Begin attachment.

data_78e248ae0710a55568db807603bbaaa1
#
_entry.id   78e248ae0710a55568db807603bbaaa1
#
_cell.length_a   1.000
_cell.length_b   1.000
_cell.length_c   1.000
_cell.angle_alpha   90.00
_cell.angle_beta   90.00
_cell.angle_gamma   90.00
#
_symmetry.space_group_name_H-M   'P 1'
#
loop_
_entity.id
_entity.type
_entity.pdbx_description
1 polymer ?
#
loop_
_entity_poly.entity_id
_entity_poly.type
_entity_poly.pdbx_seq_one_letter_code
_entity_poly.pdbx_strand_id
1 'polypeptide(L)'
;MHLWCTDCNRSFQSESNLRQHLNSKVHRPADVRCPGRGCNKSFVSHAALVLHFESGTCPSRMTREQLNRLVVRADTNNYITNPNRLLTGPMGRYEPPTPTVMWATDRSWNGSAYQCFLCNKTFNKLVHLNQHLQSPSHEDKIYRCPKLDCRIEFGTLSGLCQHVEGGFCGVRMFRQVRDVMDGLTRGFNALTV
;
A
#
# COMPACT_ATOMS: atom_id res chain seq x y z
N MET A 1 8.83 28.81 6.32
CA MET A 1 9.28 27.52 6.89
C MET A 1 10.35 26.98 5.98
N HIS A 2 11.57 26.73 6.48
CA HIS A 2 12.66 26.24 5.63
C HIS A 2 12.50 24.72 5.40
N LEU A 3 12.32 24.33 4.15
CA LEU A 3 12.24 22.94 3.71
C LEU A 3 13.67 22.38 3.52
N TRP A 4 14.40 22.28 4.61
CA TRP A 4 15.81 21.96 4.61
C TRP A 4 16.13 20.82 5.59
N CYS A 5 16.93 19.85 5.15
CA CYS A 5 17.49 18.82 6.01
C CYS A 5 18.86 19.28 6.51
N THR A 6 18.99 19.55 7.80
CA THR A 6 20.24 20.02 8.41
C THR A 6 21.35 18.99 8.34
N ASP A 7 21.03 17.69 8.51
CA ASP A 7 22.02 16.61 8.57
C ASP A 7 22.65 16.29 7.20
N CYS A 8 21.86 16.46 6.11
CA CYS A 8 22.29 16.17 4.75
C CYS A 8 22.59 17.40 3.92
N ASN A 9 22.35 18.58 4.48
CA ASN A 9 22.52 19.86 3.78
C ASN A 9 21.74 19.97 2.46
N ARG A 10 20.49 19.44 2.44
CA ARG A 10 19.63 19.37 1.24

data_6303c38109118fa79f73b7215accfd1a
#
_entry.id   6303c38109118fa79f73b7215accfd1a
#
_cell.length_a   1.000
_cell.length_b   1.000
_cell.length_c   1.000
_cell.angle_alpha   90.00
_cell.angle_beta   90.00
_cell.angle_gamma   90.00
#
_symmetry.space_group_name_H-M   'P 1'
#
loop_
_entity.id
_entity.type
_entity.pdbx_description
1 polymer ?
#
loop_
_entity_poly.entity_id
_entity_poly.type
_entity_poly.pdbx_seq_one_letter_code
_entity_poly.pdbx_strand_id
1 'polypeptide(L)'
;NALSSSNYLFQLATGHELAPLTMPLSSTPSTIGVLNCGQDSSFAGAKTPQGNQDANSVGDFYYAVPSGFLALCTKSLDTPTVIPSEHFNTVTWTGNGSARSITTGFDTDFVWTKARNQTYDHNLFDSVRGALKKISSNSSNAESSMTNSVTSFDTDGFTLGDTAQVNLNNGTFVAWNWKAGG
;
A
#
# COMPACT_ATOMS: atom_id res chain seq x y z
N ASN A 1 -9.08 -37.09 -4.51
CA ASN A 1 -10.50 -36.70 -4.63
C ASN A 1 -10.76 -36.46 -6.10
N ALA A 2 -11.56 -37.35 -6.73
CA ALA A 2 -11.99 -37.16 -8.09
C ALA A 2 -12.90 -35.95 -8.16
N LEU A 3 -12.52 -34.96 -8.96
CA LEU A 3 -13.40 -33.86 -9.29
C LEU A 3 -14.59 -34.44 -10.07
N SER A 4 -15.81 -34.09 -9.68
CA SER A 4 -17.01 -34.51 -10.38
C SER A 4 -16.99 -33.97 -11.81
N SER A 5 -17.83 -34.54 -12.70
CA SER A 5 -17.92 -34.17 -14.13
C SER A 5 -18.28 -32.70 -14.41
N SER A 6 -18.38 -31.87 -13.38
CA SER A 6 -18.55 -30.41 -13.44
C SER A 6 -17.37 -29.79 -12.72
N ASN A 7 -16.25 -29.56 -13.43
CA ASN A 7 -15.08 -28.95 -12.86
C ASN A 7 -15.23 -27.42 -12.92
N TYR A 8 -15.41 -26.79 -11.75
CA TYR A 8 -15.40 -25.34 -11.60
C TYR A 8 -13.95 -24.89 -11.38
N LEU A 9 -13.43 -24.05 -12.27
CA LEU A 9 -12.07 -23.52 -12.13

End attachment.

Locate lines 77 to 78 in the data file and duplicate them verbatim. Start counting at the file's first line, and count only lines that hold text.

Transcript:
1 polymer ?
#